This section is from "The Horticulturist, And Journal Of Rural Art And Rural Taste", by P. Barry, A. J. Downing, J. Jay Smith, Peter B. Mead, F. W. Woodward, Henry T. Williams. Also available from Amazon: Horticulturist and Journal of Rural Art and Rural Taste.
The most convenient way of disposing of the cuttings is to dibble them into shallow pans filled with wet silver sand, as fast as they are prepared. The best way for those who may have to leave the cuttings in the pans for any time after they have formed roots, is to prepare the pans with crocks for drainage, and over the crocks to spread an inch of chopped moss or peat torn up into small shreds, or cocoa-nut fiber dust, and then fill up to the brim with clean silver sand. The sand should be quite wet when the cuttings are inserted; and when they have been regularly dibbled in with the aid of a bit of stick, or with the fingers only, it should be placed where there is a bottom-heat of 60° to 70°. A temperature of 80° is allowable when time is an object, but at 60o better plants may be grown; in fact, there is generally too much heat used. From the time of putting the cuttings in heat till they begin to grow, the temperature must be steady, and there must be regular supplies of water. But water given carelessly will surely entail losses. Probably the sand will retain sufficient moisture for eight or ten days without needing to be wetted beyond what reaches it in the process of dewing the leaves. To dew the leaves neatly and timely is one of the most important matters.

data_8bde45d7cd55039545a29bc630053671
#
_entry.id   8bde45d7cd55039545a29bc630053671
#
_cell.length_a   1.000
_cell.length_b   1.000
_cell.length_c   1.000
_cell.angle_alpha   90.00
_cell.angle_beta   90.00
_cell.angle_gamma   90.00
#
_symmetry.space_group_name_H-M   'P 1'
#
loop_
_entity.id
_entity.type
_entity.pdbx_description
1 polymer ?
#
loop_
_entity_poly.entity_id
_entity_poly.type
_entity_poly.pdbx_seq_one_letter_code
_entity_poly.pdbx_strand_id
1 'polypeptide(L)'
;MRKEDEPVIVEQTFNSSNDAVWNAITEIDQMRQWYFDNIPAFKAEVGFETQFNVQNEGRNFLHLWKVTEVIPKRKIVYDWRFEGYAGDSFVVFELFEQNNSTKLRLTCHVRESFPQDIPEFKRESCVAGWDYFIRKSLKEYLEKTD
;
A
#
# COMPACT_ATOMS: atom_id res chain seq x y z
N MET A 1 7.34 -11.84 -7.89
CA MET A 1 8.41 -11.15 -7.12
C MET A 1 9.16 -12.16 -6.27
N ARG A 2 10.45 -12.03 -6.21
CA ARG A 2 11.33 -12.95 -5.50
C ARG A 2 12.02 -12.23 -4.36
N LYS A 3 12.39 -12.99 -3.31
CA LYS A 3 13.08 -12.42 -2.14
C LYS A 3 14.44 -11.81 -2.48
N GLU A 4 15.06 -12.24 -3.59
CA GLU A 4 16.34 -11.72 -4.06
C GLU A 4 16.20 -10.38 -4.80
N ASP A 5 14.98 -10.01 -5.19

For the amateur, to whom a few minutes is no object, the best way is to dip a hard brush in water, then hold the brush beside the cuttings, and draw the hand briskly over it. This causes a fine spray to be deposited on the leaves, to prevent flagging; but if the water is given from the rose of a watering-pot, the cuttings, if small, may be washed out of their places, or may be made too wet.